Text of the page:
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Newsom’s Controversial CARE Court Plan To Compel Mental Health Treatment Is One Step Away From Becoming Law

California Governor Gavin Newsom stands at a podium to deliver comments about the CARE Court proposal. He wears a blue suit and tie. A sign language interpreter stands next to him to deliver the message with sign language.
Gov. Newsom gives comments in March 2022, when the first details of the CARE Court proposal were released.
(YouTube screenshot )
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Under CARE Court, people living with a serious, untreated mental illness could be referred for a court-ordered care plan that lasts up to two years.

A family member, county behavioral health worker or even first responder could petition a judge to get the ball rolling.

If the care plan fails, the person could be hospitalized or referred to a conservatorship. That might mean forced treatment and a stripping of individual rights, according to opponents.

Dozens of civil liberties groups, including the ACLU, signed a letter opposing CARE Court, saying it’s too coercive and would mean a severe setback for the rights of people living with mental illnesses like schizophrenia.

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But the measure was much less controversial in the state legislature, where it got bipartisan support and cleared the senate with a unanimous vote on Wednesday.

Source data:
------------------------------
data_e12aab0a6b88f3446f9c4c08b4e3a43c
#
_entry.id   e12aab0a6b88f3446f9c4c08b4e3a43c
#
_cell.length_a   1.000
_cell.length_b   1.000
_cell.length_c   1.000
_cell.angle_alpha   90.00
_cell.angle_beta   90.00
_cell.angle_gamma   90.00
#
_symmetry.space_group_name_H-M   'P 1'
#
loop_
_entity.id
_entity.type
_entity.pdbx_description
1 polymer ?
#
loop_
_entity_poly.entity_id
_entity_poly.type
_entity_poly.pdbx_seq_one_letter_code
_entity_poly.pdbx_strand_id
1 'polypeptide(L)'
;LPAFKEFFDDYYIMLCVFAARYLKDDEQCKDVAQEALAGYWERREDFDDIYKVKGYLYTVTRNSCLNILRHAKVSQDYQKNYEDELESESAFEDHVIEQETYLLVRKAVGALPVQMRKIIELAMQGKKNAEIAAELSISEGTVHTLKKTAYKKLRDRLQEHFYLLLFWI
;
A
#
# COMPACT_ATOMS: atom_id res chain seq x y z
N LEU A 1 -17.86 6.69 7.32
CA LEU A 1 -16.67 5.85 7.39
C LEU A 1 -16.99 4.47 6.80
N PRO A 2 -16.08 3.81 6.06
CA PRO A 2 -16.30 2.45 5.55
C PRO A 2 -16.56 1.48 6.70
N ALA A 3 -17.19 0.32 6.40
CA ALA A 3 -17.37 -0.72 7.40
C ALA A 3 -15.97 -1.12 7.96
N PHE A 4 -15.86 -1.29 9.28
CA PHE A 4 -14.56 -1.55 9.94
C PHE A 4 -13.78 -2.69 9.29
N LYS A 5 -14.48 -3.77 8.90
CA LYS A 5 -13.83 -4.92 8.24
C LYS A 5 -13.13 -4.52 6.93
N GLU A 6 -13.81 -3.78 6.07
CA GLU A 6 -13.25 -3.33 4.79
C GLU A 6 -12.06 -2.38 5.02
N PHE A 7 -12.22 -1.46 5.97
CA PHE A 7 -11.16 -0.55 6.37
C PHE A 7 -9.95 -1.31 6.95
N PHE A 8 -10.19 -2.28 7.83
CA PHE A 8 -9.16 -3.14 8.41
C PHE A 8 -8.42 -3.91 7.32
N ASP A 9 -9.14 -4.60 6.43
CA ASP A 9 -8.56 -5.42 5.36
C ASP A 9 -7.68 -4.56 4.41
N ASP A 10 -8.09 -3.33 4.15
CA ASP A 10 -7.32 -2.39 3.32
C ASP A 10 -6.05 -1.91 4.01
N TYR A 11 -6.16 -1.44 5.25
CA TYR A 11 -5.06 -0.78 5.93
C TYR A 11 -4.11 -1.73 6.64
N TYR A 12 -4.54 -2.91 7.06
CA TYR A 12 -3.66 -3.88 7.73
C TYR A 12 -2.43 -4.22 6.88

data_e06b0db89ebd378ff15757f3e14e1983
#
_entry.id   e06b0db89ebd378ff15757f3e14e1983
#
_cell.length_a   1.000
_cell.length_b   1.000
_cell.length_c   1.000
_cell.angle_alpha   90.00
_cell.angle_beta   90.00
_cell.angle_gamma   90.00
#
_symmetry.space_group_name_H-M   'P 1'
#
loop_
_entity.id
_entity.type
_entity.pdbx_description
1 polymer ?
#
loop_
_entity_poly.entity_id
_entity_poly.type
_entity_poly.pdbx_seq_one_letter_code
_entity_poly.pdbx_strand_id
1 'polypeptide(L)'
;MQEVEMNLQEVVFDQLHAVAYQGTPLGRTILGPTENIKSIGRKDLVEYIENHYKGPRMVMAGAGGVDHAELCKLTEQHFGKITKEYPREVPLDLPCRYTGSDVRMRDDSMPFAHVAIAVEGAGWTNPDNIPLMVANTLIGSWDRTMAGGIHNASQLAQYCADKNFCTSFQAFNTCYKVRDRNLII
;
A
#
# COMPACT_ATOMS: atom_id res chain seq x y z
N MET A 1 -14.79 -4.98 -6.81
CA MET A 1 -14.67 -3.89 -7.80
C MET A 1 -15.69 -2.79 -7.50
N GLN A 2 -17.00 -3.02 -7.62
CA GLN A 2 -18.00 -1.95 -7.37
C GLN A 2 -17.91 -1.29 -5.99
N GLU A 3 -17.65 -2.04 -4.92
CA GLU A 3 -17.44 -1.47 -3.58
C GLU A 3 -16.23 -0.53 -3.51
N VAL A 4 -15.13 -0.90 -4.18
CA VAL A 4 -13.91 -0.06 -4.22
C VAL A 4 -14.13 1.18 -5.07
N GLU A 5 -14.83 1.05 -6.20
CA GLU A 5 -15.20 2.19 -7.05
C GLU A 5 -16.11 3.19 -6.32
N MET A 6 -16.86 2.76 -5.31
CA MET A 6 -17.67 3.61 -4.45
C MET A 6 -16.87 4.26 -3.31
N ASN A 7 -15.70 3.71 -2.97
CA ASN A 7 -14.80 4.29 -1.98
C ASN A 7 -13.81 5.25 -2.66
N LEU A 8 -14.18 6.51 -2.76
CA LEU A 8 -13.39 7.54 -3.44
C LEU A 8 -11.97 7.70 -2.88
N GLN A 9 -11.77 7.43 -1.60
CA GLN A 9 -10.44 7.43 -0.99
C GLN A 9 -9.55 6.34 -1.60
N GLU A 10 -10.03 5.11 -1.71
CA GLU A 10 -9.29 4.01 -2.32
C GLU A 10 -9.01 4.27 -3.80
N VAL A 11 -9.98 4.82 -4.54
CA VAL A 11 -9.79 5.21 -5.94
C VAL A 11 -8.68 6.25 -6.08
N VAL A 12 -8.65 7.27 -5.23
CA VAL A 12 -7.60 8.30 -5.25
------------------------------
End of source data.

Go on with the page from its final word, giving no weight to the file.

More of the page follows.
In a statement Wednesday, Newsom called the plan a “paradigm shift” that would provide care for the sickest Californians who often languish in locked institutions or jails.

“Today’s passage of the CARE Act means hope for thousands of Californians suffering from severe forms of mental illness who too often languish on our streets without the treatment they desperately need and deserve,” Newsom said in an emailed statement.

Many family members of people living with serious mental illness who are frustrated with the lack of options for getting their loved ones life-saving treatment have applauded the bill’s passage.

Groups including Disability Rights California and Sacramento’s Mental Health First continue to voice firm opposition to CARE Court, arguing it’s not the right course for California.

“Newsom's CARE Court legislation dishonestly uses words like ‘voluntary’ and ‘graduation,’ when, in fact, what we are talking about is coercion and intimidation. It is disturbingly obvious that the real function of this bill is to further embed the judicial system and the prison industrial complex inside of our health care system,” said Asantewaa Boykin, co-founder of Mental Health First, in an emailed statement.

Governor Newsom has until the end of the month to sign the bill into law.

What questions do you have about mental health in SoCal?
One of my goals on the mental health beat is to make the seemingly intractable mental health care system more navigable.